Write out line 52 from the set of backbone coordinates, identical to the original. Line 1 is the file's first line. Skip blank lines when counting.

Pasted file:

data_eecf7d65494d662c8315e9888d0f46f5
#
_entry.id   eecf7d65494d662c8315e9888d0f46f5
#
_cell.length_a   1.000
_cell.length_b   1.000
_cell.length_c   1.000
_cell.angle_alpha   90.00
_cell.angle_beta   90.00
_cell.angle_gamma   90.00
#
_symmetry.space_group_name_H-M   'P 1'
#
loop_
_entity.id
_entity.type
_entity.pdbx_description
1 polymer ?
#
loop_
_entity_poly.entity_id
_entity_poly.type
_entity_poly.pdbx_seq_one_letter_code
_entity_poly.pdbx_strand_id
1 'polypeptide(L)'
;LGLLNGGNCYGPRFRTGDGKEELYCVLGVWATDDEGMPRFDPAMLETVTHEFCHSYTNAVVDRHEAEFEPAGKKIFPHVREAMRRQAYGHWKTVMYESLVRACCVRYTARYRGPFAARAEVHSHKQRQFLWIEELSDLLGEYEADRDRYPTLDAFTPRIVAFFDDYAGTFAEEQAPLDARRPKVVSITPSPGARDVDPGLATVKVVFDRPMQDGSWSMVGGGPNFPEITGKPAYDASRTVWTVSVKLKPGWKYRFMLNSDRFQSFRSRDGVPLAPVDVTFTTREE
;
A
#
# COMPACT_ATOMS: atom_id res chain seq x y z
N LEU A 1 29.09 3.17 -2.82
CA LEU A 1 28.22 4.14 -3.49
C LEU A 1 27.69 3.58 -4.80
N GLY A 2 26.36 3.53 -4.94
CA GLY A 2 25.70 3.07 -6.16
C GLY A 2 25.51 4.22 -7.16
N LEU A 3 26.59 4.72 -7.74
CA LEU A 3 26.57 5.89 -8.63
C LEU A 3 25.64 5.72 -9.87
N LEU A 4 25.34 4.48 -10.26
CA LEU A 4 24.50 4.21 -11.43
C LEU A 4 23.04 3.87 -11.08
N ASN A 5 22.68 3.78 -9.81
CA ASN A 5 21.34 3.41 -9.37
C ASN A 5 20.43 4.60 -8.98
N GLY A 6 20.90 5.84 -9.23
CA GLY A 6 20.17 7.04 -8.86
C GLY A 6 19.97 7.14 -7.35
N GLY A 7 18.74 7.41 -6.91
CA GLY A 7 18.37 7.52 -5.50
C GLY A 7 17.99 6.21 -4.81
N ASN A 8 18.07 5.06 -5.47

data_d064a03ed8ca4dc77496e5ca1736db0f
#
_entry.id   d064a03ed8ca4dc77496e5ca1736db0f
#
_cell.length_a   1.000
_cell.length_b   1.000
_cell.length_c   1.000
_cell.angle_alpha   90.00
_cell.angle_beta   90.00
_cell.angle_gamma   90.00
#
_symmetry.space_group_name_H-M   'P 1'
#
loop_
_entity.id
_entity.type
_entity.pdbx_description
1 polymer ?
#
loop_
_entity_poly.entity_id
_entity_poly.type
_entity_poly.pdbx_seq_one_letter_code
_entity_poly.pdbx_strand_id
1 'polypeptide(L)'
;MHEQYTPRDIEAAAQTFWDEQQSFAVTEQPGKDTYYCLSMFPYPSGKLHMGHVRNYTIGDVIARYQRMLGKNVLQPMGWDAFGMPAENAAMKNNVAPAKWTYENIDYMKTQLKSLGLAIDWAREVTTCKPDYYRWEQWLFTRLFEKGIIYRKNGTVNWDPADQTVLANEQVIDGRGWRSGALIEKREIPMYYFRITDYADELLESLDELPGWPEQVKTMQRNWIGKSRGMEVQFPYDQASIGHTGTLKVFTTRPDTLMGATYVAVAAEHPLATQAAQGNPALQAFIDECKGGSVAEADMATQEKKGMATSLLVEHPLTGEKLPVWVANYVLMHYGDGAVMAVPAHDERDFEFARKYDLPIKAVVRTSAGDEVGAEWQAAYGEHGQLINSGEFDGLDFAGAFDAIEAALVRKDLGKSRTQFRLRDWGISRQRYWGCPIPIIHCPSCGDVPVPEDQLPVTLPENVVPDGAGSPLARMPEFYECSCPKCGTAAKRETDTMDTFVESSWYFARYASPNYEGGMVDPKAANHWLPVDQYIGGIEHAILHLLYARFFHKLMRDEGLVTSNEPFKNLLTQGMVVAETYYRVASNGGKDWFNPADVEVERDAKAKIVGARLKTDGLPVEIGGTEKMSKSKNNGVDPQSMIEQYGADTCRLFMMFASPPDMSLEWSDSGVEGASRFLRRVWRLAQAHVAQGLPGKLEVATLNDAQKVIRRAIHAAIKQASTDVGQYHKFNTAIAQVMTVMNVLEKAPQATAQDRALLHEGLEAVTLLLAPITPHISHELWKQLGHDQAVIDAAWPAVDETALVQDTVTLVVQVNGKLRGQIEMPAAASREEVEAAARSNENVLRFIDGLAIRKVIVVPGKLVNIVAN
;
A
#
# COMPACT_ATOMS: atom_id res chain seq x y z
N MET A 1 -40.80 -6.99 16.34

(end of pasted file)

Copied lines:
N ASN A 8 18.07 5.06 -5.47